Consumers want high-quality, tender, juicy beef, and the freshest, tastiest dairy products. But how do they get it? It's not something done at the processing plant or the supermarket; cattle must be born with many of these qualities.
ARS researchers in Maryland and Nebraska are developing more efficient ways to ensure cattle have the desired traits to meet consumer demands. To do this, they are using more precise techniques to look at a cattle's genetic makeup based on DNA markers.
Using the same BeadChip technology a glass slide containing thousands of DNA markers that was used in deciphering the human genome, ARS scientists worked with University of Missouri professors and Illumina, Inc., a San Diego firm that manufactures BeadChip, to design a chip for genomics-based studies on dairy cattle. The researchers developed a new genomic method called genome-enhanced improvement to identify bulls that produce offspring with optimum milk production and other traits.
The BeadChip can be used to specifically characterize single DNA markers in over 50,000 locations distributed across the bovine genome. The researchers have used this tool to examine DNA from more than 700,000 cows and bulls representing several commercial dairy and beef breeds, as well as ARS cattle populations. The information is being used to connect DNA data to traits of interest, such as milk, fat and protein production. Eventually, information from the markers will help beef producers streamline their breeding efforts. This technology has revolutionized dairy breeding efforts, and should ultimately help make the U.S. breeding industry more globally competitive.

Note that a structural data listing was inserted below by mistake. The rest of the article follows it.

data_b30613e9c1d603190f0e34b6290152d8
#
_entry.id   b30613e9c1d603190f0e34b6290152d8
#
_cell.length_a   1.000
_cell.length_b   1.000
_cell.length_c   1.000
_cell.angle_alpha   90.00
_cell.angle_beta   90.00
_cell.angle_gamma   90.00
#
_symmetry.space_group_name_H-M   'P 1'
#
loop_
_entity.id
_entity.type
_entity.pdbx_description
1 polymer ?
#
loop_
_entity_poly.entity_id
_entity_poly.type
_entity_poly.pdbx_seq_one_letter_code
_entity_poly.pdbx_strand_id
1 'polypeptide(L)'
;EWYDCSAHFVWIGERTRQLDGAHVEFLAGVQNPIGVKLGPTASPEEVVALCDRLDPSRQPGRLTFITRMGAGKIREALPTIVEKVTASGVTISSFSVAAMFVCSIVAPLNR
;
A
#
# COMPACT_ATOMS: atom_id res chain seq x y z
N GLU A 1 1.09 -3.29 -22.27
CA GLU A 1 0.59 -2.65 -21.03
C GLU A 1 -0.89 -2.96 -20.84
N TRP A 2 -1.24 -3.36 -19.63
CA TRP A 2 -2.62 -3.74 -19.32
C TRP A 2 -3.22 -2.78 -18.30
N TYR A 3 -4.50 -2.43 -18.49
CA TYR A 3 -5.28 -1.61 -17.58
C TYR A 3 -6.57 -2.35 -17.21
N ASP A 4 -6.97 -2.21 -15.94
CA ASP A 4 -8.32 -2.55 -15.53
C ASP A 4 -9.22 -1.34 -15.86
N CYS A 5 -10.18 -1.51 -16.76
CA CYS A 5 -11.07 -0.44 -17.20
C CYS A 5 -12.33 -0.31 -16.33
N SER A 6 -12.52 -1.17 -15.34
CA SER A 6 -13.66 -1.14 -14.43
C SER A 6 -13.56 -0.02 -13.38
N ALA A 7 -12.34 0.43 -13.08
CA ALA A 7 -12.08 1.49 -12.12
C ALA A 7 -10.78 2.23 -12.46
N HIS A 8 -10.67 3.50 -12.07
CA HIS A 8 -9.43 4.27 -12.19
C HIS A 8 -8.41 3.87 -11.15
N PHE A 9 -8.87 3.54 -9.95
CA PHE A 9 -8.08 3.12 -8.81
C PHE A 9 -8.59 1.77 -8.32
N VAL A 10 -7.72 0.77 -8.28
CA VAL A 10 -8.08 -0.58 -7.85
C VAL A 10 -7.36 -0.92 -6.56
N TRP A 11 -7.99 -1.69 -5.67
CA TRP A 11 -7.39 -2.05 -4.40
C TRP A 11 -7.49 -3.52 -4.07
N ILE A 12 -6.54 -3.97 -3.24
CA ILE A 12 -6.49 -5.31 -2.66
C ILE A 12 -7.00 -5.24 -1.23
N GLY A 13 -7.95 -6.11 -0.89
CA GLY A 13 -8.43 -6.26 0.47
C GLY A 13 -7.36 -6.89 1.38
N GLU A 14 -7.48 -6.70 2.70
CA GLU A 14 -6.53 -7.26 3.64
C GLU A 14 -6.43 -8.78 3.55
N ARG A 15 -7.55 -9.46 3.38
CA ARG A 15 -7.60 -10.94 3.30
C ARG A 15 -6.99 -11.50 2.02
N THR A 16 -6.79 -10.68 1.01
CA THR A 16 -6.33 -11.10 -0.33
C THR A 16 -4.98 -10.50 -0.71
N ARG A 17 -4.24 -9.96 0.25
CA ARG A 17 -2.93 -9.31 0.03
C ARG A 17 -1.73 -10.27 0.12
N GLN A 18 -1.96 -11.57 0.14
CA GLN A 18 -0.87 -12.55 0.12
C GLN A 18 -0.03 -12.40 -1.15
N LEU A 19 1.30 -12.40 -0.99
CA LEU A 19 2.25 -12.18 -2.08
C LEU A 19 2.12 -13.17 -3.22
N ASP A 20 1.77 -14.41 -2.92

ARS researchers worked with Illumina to commercialize this new high-tech tool, called the BovineSNP50. Since its inception in early 2008, sales of the BovineSNP50 have more than topped $100 million.
The research was so intriguing and valuable to scientists worldwide that the researchers formed the CGC Cattle Genomics Consortium to continue sharing and exploring genetic data generated using BeadChip. ARS scientists have also developed other SNP tools including the BovinveHD, Bovine3K and BovineLD. By designing tools with different numbers of markers, producers have the flexibility of using the chip that best fits their need. This technology is also being used to identify genetically important traits in sheep, pigs, and plants.
This technology supports U.S. sustainable agricultural production and the USDA Secretary's global food security priorities.